“I realized there were already plenty of private and governmental schools,” says Mahabir Pun, a teacher, researcher, scientist, and social entrepreneur, who once dreamt of establishing an education establishment for the underprivileged of rural Nepal. “So, I thought, why not instead focus on innovation and research centers for the country’s development?”
So it was that Nangi village in Myagdi district, his birthplace, had wireless internet connections by 2003, a time even the country’s major cities were deprived of decent internet facilities. Pun then sourced computers from donors and distributed them to surrounding villages. He also produced electricity from small hydro generators, and assembled handmade wooden-box CPUs.
Pun’s loftiest vision was to arrange vocational training for rural folks so that they could be more employable, both at home and abroad. Alongside, he was keen to help poverty-stricken folks engage in income-generating programs. Thus the computers he got in grant were used in online teaching, in establishing an e-market for local products. The lure of reliable internet also helped bring more trekkers to his village.
“Visions will only be wishes if we don’t share and work on them,” claims Pun, who publicized his primary proposal via the BBC, resulting in the formation of the National Innovation Center (NIC) in 2012. His goal was to boost innovation and invention. It is now registered as a non-profit research organization and is in the process of producing and selling 10 MW electricity, the profit from which will be reinvested in the center.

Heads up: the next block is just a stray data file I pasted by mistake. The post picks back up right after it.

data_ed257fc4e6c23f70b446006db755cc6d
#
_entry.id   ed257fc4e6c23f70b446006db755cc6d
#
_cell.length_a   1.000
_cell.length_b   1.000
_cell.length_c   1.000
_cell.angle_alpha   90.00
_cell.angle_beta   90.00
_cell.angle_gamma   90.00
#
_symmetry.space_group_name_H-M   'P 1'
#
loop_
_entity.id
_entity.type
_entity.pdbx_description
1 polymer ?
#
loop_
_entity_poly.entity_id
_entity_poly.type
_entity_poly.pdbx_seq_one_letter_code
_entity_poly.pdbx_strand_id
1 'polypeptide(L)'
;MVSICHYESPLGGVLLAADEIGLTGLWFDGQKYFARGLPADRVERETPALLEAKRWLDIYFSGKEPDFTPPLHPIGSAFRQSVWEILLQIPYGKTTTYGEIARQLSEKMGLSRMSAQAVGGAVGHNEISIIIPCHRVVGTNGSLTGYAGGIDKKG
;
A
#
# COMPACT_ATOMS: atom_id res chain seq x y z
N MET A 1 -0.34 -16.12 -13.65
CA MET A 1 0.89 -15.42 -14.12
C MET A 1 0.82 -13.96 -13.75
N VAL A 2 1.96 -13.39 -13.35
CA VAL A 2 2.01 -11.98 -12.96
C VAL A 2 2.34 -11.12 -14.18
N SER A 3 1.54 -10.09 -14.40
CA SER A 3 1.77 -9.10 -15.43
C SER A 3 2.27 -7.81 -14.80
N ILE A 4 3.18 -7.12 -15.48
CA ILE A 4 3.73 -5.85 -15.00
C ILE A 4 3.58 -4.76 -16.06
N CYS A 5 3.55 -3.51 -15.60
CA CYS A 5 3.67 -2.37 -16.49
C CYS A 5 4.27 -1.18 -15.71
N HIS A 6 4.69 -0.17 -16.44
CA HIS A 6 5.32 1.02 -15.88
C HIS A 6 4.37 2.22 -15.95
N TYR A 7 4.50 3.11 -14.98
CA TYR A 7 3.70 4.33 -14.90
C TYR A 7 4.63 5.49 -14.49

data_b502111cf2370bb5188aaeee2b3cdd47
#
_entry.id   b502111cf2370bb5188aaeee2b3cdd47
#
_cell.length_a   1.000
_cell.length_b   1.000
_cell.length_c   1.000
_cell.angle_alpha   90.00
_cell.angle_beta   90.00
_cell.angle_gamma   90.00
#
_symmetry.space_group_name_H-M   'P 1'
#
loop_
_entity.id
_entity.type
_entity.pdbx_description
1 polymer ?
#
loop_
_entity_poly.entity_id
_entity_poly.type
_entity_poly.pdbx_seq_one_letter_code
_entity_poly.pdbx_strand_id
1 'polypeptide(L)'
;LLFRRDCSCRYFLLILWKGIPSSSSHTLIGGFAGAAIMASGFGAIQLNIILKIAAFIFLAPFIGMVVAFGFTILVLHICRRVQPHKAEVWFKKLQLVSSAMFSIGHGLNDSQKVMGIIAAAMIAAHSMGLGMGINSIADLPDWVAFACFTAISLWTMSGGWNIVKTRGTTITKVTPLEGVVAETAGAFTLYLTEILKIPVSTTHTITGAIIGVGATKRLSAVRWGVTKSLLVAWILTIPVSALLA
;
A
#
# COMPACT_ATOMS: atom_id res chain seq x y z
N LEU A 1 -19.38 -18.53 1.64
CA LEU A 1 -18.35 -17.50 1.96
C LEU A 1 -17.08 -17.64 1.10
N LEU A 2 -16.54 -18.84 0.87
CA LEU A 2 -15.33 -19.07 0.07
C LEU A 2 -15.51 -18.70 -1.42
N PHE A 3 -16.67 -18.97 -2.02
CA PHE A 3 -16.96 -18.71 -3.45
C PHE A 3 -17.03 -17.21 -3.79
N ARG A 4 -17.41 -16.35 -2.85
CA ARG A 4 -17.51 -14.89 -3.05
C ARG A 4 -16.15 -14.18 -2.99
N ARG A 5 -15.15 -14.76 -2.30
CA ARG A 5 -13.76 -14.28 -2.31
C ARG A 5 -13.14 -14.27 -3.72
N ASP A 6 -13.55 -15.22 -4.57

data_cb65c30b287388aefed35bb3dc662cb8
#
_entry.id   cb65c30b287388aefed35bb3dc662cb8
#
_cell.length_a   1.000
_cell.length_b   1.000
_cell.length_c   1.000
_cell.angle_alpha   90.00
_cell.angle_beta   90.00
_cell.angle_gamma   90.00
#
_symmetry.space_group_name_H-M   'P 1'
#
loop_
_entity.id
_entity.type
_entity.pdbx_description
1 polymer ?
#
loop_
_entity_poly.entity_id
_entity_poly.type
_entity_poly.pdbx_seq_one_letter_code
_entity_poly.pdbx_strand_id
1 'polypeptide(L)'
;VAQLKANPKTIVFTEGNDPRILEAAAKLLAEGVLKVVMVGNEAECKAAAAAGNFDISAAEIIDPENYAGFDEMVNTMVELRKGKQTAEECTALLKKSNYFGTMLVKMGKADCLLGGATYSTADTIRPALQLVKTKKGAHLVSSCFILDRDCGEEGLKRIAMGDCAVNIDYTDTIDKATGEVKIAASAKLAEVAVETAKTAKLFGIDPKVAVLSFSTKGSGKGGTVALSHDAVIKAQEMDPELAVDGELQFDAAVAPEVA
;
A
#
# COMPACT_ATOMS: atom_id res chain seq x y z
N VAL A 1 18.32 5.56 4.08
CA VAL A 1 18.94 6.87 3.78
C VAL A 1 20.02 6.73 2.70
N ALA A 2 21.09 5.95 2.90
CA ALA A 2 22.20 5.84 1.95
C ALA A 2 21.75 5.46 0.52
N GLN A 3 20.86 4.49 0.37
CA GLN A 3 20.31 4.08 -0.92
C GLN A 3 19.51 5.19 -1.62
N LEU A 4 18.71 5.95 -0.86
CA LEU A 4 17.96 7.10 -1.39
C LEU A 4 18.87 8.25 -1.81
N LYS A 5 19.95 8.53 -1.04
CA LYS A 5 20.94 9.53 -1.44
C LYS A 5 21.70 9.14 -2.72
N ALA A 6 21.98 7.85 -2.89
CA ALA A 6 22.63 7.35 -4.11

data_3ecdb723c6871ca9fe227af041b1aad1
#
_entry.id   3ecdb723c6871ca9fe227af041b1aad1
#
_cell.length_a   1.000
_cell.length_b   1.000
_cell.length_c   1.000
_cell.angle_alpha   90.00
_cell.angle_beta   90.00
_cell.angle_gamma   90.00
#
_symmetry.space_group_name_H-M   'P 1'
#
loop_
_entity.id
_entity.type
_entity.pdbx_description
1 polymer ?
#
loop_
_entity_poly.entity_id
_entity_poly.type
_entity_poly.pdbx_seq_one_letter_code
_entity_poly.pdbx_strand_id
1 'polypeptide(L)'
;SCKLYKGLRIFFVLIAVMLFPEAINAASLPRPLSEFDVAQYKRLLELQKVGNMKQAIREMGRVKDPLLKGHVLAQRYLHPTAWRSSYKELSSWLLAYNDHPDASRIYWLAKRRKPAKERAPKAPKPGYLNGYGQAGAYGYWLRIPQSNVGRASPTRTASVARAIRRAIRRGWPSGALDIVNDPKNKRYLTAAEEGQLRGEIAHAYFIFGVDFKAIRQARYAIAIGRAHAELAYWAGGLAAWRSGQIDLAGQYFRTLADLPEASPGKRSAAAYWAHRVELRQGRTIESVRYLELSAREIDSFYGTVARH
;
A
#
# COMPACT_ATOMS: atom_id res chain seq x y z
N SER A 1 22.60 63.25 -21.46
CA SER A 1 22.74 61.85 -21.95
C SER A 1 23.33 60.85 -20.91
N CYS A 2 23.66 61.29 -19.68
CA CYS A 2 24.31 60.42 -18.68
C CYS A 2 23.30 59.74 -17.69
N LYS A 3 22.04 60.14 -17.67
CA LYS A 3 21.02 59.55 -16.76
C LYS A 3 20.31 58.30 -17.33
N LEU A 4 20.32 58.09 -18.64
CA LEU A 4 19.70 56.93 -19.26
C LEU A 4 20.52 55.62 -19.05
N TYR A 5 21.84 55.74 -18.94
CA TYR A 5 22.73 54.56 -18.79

As of now, coffee roasting machines, solar dryers, and drones are the NIC’s major projects, produced as they are easily marketable. During the Covid-19 pandemic, the center made PPE kits and repaired medical equipment.
A man whose childhood was spent doing household chores and grazing cattle is determined to continue to lead a simple lifestyle. “Your dress and getup don’t establish your brand—your thoughts do,” he says. Moreover, Pun adds, “People, mainly youths, try to mirror the living standards of foreigners these days. They should rather look to borrow the foreigners’ progressive thinking and creativity.”
“During my time, we couldn't even think of studying abroad. Medical and engineering colleges were yet to start in Nepal, and people’s horizons were limited,” Pun recalls. But now things are vastly different, and yet, Pun rues, most of our able-bodied youths want to go abroad.
The 66-years old Pun reckons the new generation is not mature enough to take over the NIC. “I am ready to hand over, but so far I haven’t met a person who can give full time to the center without expecting a penny of profit in return,” he explains. “The center also needs someone capable of making fast, logical decisions.”
The jovial Pun likes to use his social media accounts to show a funny and fun-loving side of himself. (His dances with center colleagues have been smash hits.) More importantly, he uses Facebook and Twitter to publicize donations and expenditures.
The newly-announced ‘Galaxy 4k TV’ has among its lineup a television program, Aabiskar (‘Invention’), featuring Mahabir Pun. As the producers have been tight-lipped about the program, there is a lot of speculation about whether Pun will be a full-time presenter or put in only a guest appearance. Pun’s absence during the program’s announcement had also raised questions.
On being queried about it, Pun explains, “The television program could promote a culture of research. They consulted me too, but I might not have the skill to present a TV program.” He says he will for sure appear occasionally but he adds that it will be impossible for him to spare scheduled time for the show.